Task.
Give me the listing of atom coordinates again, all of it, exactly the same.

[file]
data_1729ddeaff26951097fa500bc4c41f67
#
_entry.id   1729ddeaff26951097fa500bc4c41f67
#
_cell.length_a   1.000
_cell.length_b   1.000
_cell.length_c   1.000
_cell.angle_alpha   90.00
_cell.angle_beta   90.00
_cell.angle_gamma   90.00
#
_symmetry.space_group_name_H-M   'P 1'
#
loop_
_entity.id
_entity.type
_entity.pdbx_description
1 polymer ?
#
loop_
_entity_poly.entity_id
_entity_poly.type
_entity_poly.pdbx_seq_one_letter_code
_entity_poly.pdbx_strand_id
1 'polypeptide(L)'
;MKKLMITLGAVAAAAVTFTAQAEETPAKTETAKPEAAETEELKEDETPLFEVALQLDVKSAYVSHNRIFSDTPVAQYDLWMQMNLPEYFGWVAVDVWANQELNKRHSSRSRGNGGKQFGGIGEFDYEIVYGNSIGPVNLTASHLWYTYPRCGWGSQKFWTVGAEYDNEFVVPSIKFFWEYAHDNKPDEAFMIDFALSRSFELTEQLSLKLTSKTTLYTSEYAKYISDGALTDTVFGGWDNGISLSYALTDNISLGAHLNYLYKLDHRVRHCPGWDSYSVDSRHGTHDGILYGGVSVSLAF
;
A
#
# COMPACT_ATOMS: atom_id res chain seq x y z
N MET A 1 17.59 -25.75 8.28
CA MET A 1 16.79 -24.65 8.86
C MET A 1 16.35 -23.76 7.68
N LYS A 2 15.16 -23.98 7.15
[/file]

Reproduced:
data_1729ddeaff26951097fa500bc4c41f67
#
_entry.id   1729ddeaff26951097fa500bc4c41f67
#
_cell.length_a   1.000
_cell.length_b   1.000
_cell.length_c   1.000
_cell.angle_alpha   90.00
_cell.angle_beta   90.00
_cell.angle_gamma   90.00
#
_symmetry.space_group_name_H-M   'P 1'
#
loop_
_entity.id
_entity.type
_entity.pdbx_description
1 polymer ?
#
loop_
_entity_poly.entity_id
_entity_poly.type
_entity_poly.pdbx_seq_one_letter_code
_entity_poly.pdbx_strand_id
1 'polypeptide(L)'
;MKKLMITLGAVAAAAVTFTAQAEETPAKTETAKPEAAETEELKEDETPLFEVALQLDVKSAYVSHNRIFSDTPVAQYDLWMQMNLPEYFGWVAVDVWANQELNKRHSSRSRGNGGKQFGGIGEFDYEIVYGNSIGPVNLTASHLWYTYPRCGWGSQKFWTVGAEYDNEFVVPSIKFFWEYAHDNKPDEAFMIDFALSRSFELTEQLSLKLTSKTTLYTSEYAKYISDGALTDTVFGGWDNGISLSYALTDNISLGAHLNYLYKLDHRVRHCPGWDSYSVDSRHGTHDGILYGGVSVSLAF
;
A
#
# COMPACT_ATOMS: atom_id res chain seq x y z
N MET A 1 17.59 -25.75 8.28
CA MET A 1 16.79 -24.65 8.86
C MET A 1 16.35 -23.76 7.68
N LYS A 2 15.16 -23.98 7.15